You don’t want to have to fiddle with too many buttons when you’re driving so thankfully BlackBerry has kept the controls to a minimum. In fact, there are just three buttons on the device. The front face of the VM-605 pretty much acts as one large button, used to take or reject calls. On the right-hand side you’ll find the volume rocker switch, while the left-hand side is home to the FM button – but more on this later. There’s also a row of four backlit icons across the front of the device to show you call status, pairing status, battery level and whether the FM function is active. Thankfully, unlike those on some other speakerphones, they don’t flash and so won’t district you while driving.
The scarcity of buttons means the speakerphone is very straightforward to use, however you still have to take a peak at the manual to get a grasp of the multifunction nature of the buttons. Despite this, pairing is very easy to set up. With the speakerphone turned off you simply press and hold the main button until the VM-605 announces ‘pairing’ through its speaker. You then do a search for the VM-605 on your phone and enter the usual Bluetooth passcode of 0000. The speakerphone then announces ‘connected’ to let you know that every thing is A-OK.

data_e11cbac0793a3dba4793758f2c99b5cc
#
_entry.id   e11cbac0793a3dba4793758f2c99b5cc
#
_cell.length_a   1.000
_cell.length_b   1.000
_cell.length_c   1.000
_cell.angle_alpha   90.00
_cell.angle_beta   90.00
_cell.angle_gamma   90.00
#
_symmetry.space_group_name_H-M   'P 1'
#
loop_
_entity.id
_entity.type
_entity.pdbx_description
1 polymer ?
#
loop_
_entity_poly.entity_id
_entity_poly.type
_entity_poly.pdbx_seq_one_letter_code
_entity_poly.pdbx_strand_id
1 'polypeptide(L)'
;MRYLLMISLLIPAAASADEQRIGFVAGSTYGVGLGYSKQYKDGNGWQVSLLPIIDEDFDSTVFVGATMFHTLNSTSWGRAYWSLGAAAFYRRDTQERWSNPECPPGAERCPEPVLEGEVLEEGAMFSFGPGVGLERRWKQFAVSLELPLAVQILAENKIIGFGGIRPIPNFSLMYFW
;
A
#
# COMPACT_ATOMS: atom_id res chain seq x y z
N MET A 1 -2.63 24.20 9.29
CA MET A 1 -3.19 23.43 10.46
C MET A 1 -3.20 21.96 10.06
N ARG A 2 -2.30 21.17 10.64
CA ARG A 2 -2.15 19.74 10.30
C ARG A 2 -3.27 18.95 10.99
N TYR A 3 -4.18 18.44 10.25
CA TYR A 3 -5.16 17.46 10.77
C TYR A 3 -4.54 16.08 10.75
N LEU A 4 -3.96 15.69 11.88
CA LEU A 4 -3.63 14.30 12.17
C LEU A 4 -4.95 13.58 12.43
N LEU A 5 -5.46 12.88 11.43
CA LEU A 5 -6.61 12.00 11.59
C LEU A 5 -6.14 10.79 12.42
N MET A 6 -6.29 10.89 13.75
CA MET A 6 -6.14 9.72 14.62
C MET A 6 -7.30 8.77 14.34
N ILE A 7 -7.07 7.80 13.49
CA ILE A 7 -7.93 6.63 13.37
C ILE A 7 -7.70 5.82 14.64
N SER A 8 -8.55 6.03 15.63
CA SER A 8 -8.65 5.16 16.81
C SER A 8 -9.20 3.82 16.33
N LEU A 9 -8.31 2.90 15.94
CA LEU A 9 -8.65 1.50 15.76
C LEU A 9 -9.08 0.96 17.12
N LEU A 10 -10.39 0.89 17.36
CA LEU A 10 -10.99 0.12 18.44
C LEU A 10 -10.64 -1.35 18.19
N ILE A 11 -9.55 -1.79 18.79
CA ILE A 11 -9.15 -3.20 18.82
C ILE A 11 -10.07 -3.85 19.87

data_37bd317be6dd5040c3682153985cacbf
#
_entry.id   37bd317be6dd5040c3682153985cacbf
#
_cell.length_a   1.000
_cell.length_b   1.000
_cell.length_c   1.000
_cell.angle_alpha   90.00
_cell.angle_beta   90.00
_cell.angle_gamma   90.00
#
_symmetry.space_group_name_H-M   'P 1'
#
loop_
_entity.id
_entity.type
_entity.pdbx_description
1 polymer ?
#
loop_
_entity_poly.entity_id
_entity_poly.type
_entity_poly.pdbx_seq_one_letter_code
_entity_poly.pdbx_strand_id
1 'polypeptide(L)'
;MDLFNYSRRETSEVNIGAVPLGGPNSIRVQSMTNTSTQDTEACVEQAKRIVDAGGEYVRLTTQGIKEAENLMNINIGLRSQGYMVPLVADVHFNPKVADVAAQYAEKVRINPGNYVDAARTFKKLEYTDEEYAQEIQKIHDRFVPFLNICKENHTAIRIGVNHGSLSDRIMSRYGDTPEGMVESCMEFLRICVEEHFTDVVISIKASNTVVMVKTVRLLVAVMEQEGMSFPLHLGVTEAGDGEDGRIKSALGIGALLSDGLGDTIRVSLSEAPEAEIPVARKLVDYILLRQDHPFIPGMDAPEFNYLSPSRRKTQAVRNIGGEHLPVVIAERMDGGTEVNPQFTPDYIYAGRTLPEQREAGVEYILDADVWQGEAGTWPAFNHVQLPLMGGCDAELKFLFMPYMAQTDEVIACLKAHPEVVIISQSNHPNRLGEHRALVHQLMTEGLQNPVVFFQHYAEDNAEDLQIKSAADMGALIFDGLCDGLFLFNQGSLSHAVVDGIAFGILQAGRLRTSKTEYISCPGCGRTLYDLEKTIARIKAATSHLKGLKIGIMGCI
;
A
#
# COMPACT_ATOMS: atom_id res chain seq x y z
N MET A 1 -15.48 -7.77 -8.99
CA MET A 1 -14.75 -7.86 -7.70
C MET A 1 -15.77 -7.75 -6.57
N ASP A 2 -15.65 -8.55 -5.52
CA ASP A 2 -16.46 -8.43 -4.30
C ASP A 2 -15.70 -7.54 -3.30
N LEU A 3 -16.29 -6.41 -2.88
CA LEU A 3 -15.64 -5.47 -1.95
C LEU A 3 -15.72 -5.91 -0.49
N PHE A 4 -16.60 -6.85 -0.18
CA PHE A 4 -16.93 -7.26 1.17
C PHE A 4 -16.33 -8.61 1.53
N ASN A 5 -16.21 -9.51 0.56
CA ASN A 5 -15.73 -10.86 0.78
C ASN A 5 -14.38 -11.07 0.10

After that when your phone and speakerphone become disconnected (for example when you take the phone out of your car for a while) and you want to reconnect them again you simply tap the main button on the speakerphone and then select ‘Yes’ on your BlackBerry to have them re-establish the link. It’s quick and easy.
To make calls you have to rely on your phone’s voice dialling feature. With the Curve 9800 this was pretty straightforward. Just press and hold the front button on the speakerphone until a beep sounds. Then simply call out the name or say the number that you want to call and the phone will respond.
With an incoming call the speakerphone announces ‘call from’ and then proceeds to enunciate the full telephone number – sadly it can’t call out the actual names of contacts stored in your phone. To pick up the call, just tap the main button or just press and hold the button for one second to reject it. Similarly, to mute a call press and hold the volume down button for one second. It’s all pretty simple and easy to remember after several run-throughs.